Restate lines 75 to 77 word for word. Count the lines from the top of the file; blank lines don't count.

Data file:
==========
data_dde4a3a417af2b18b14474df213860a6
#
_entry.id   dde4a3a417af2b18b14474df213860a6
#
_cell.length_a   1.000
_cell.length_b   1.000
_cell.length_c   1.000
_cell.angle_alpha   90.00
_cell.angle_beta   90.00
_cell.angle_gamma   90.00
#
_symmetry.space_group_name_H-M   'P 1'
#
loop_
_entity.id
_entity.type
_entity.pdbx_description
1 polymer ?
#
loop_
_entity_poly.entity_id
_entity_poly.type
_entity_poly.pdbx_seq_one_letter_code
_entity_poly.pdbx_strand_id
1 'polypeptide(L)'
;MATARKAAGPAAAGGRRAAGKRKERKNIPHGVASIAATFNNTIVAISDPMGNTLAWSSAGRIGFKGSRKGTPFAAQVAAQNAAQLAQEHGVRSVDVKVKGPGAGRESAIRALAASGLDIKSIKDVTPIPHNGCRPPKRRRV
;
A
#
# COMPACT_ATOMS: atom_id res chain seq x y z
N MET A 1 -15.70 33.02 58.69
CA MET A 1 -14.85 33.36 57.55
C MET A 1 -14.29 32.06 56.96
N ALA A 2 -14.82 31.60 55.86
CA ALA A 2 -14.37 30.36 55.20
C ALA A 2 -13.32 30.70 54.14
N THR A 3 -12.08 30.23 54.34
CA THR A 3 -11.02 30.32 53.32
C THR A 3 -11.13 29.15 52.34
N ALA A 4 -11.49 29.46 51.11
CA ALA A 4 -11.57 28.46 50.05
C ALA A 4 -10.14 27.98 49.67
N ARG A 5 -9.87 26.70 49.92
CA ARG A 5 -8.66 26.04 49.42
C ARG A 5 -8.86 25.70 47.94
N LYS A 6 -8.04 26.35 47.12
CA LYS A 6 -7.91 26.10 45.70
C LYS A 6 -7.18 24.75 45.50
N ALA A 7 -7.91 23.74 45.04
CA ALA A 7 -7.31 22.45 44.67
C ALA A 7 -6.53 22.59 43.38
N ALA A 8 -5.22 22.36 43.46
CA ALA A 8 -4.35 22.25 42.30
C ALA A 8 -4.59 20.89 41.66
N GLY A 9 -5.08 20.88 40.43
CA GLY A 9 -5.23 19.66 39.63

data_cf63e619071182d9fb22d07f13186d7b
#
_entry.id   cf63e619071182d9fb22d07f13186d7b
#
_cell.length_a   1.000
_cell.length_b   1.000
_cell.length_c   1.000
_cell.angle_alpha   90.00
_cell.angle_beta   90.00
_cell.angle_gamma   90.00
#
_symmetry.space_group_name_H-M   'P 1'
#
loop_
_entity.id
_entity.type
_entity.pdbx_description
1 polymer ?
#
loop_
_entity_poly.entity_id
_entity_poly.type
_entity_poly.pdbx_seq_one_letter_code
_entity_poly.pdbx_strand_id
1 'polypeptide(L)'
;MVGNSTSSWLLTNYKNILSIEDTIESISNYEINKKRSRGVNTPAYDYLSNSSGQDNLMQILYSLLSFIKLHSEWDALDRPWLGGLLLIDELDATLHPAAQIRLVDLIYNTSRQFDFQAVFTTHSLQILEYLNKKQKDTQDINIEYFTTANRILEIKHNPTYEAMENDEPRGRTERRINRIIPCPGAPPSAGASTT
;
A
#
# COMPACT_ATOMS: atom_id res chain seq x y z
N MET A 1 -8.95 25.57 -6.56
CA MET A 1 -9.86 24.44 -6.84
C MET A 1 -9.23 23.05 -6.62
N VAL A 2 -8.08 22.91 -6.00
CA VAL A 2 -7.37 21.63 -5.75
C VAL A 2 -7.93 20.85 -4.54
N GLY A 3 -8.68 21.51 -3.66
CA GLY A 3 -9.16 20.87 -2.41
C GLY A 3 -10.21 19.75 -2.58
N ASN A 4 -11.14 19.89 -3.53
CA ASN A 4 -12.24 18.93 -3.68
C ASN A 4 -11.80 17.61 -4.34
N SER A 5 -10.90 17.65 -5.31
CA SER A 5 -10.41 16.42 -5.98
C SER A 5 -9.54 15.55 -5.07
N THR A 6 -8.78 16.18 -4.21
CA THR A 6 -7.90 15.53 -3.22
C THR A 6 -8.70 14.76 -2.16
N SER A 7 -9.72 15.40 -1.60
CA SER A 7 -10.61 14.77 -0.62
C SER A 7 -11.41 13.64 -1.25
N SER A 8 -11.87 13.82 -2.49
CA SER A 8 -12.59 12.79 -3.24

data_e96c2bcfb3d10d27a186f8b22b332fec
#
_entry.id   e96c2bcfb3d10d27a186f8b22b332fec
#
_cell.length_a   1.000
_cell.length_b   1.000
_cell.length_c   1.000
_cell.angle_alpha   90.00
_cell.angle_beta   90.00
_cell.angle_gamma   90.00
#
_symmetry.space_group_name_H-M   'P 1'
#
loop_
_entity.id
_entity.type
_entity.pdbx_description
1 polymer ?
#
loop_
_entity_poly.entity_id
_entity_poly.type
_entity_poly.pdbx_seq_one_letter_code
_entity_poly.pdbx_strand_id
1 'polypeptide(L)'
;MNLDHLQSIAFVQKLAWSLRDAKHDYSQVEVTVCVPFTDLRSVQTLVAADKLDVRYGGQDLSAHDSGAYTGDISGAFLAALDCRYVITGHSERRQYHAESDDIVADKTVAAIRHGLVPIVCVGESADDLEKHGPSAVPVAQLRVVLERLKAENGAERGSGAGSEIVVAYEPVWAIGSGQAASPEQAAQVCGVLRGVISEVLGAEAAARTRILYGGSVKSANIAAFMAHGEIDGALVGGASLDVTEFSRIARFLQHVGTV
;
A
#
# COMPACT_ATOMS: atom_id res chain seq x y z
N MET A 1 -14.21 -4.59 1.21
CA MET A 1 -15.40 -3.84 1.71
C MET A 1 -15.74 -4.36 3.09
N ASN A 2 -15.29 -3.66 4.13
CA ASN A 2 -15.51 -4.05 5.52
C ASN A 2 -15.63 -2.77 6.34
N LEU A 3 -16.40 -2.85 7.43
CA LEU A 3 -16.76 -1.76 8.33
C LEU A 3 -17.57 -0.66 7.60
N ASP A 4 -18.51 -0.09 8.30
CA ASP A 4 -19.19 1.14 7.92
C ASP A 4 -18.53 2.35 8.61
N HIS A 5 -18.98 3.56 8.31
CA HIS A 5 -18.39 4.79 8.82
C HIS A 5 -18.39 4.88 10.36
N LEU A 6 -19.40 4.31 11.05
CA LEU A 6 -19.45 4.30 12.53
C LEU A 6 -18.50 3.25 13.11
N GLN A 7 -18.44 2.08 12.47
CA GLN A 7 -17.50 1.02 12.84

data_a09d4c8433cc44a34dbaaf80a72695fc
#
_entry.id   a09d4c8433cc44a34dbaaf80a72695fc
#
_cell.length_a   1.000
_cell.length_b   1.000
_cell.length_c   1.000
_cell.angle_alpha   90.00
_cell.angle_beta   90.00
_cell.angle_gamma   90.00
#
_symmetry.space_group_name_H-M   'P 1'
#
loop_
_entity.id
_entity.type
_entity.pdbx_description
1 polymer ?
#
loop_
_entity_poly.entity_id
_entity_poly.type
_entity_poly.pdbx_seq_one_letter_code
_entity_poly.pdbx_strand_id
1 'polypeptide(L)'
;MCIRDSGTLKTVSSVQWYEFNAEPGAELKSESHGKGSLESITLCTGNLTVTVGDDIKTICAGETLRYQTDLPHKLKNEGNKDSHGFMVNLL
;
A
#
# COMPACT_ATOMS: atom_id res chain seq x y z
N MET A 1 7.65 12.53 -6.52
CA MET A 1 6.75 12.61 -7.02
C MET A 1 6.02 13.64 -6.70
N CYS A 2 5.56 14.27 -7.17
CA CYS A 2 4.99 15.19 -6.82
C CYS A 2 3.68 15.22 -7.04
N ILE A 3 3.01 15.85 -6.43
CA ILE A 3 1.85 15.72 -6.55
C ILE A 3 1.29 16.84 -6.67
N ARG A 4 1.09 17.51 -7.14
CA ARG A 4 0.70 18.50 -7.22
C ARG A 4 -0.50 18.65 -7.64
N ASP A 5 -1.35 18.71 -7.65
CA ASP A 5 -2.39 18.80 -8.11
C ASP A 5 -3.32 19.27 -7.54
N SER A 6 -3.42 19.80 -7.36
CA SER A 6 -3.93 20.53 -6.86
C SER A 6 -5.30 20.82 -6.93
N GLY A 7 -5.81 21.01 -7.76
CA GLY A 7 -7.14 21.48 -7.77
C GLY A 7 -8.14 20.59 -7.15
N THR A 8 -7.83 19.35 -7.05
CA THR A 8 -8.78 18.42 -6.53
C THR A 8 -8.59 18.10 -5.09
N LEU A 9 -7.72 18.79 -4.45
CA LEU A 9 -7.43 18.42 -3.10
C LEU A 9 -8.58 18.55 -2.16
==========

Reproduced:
#
loop_
_entity_poly.entity_id